Zion (Igal Naor) is a key member of the small, proud, friendly synagogue at the center of The Women's Balcony. It's the type of place where you can tie your neighbor's prayer shawl to his chair so it falls off when he rises. Then one day, the roof caves in. Actually, it's the flooring from the second level, the section where women observe so the men below can pray without distraction. While this sort of bonk-you-on-the-head symbolism isn't exactly subtle, the amusing performances and spry pacing nudge this into fable territory. This may be a modern tale, but the story is from before the flood.
With the old, wise rabbi in shock, the congregation ends up in the clutches of the young, charismatic — and far more conservative — Rabbi David (Aviv Alush). His frum costuming already provides him with the black hat. (Our guys, including Zion and his three buddies, wear the clothes of working men.)
Rabbi David promises to help rebuild the temple, but first he suggests that the wives dress more modestly. His are not angry, fire-and-brimstone sermons but instead are almost lighthearted chats “explaining” why it honors women to keep them tucked out of sight. Step 1, each man presenting his wife with headscarves, is laughed off as a joke. Step 2, when the rebuilt temple does not include a women's section at all, finds the women, led by Zion's wife, Esther (Evelin Hagoel), choosing to protest.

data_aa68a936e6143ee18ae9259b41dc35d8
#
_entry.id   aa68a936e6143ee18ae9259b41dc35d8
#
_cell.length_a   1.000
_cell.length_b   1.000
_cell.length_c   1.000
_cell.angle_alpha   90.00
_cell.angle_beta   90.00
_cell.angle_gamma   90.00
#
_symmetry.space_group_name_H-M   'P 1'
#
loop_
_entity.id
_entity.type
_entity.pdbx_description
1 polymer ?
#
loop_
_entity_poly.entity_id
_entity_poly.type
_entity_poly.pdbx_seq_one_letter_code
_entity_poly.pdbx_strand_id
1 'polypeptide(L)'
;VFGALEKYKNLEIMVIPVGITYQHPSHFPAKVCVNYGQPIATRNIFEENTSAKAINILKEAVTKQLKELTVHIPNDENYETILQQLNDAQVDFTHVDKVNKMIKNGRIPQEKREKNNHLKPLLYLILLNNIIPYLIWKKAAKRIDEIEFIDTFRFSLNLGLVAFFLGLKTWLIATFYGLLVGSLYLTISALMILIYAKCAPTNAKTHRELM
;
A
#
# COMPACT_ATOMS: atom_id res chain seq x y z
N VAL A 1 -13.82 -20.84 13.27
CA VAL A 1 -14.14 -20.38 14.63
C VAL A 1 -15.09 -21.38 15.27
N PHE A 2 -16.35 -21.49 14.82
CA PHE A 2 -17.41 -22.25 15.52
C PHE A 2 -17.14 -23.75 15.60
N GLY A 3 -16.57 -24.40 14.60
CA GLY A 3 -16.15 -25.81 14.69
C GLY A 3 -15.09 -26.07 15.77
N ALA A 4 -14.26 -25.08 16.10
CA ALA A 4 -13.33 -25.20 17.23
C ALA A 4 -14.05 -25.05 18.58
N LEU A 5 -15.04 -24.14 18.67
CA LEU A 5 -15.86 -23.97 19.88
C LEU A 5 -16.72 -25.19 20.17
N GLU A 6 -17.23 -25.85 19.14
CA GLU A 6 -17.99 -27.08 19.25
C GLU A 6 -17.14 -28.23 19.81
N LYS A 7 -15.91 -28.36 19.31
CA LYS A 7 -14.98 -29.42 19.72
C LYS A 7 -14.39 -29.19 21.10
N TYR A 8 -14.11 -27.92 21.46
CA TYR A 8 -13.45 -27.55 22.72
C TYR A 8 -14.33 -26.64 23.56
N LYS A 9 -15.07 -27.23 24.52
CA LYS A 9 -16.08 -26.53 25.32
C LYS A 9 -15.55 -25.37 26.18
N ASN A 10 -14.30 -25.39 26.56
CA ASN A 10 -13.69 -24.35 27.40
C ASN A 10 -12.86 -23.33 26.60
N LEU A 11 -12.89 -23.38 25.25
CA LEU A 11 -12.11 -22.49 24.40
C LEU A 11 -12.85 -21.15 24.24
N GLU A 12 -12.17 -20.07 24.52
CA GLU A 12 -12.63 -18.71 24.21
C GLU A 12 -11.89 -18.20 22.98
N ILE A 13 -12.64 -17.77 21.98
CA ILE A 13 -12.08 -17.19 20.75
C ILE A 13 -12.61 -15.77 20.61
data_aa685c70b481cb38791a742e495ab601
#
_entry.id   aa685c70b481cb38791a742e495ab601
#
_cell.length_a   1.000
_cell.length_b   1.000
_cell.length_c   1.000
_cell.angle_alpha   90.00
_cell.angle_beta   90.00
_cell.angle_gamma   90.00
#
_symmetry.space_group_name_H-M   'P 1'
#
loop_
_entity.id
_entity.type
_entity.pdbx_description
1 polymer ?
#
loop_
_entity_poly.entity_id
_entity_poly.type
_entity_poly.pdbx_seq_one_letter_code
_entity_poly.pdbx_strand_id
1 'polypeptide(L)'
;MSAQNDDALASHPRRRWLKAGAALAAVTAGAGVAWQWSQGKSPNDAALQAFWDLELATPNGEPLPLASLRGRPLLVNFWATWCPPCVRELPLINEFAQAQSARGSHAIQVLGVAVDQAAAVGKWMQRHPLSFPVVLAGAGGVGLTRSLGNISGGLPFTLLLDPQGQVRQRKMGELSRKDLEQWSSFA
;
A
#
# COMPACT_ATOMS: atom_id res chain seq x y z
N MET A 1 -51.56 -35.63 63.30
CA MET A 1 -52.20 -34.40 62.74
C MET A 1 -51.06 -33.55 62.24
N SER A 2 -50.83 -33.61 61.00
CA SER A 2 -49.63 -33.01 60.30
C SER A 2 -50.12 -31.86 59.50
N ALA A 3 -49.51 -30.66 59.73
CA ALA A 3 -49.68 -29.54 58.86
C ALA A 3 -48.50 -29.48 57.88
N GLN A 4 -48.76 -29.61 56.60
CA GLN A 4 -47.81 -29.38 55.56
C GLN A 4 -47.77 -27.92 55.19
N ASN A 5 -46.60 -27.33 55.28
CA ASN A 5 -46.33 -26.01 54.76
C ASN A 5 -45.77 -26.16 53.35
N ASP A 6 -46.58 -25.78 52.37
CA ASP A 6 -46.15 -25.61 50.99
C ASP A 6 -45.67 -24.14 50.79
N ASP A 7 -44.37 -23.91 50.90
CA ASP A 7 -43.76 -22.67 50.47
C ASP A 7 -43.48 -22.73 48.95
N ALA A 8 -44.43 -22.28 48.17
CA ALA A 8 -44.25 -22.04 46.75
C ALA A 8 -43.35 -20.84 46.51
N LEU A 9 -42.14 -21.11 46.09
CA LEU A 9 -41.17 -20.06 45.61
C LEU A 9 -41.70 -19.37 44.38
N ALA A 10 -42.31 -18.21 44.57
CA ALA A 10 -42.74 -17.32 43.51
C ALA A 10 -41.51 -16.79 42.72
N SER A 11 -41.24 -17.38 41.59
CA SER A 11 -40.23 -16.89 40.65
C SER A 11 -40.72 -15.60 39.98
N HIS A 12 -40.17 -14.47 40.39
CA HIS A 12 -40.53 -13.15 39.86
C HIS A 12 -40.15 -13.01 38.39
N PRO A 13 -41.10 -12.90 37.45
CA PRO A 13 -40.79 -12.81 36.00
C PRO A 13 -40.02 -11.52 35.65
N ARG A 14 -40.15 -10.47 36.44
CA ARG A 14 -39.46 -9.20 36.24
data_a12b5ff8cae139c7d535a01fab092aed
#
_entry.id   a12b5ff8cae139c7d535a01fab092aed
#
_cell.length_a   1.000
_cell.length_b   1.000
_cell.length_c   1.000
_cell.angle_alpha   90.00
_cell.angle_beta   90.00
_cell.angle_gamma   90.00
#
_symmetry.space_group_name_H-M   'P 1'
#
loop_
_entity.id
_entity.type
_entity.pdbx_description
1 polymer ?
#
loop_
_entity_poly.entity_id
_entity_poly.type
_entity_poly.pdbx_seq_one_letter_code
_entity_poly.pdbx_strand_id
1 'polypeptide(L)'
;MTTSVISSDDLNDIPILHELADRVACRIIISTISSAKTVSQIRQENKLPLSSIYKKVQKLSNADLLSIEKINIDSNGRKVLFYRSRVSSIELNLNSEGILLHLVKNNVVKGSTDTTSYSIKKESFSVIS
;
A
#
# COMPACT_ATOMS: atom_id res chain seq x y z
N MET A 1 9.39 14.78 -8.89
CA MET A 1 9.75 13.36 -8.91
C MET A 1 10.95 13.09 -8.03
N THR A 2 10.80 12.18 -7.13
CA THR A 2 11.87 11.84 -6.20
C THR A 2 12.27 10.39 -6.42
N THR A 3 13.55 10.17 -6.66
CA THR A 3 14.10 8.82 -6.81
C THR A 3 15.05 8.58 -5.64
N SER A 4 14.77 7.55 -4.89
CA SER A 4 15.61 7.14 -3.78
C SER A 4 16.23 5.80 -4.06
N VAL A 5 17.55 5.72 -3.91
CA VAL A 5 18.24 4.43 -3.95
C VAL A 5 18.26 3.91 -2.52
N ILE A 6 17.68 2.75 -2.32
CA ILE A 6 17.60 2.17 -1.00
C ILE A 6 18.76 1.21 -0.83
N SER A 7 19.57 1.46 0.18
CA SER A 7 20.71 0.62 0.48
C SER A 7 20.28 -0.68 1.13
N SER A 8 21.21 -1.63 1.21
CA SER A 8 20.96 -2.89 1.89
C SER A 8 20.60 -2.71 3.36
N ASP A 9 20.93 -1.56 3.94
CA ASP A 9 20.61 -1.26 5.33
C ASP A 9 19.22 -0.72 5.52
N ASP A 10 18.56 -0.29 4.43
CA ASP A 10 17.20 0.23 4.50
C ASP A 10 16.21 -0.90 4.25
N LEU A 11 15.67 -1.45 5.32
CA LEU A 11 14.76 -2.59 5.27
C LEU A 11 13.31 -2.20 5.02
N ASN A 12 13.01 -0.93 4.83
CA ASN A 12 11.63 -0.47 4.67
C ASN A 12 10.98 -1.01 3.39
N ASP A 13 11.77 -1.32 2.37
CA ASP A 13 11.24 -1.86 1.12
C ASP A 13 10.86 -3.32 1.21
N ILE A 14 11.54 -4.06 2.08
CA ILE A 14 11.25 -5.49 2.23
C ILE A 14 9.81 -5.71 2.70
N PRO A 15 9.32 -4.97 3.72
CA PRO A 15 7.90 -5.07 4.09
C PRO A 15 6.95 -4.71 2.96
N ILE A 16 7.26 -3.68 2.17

The Women's Balcony is one of Israel's biggest domestic hits of all time, and it comes as the country is undergoing serious internal conflict for its treatment of women in religious life. (Google “Women of the Wall,” then explain to me how a nation that continuously delivers cutting-edge medical and technological advances can also be so backward.) Though this is clearly a serious topic, the film is wisely a comedy first and a political story second.
It does, however, revel in its specificity. A joke like “I'll wear it on Purim” or an argument about Shabbos goys will land better with audiences familiar with Jewish customs. This is frequently a problem with some regional filmmaking, in which mere representation rather than good storytelling is often considered sufficient because it delights the intended audience. (Many such movies from around the globe fail this way, but let's call My Big Fat Greek Wedding the nadir of this phenomenon.)
Many of the Israeli pictures that make art-house waves here don't have this problem, but then again most of those movies aren't fun. This light and predictable movie, with its overwhelming box-office success, still offers tremendous insight into day-to-day Israeli society. The view from the balcony is worth the climb.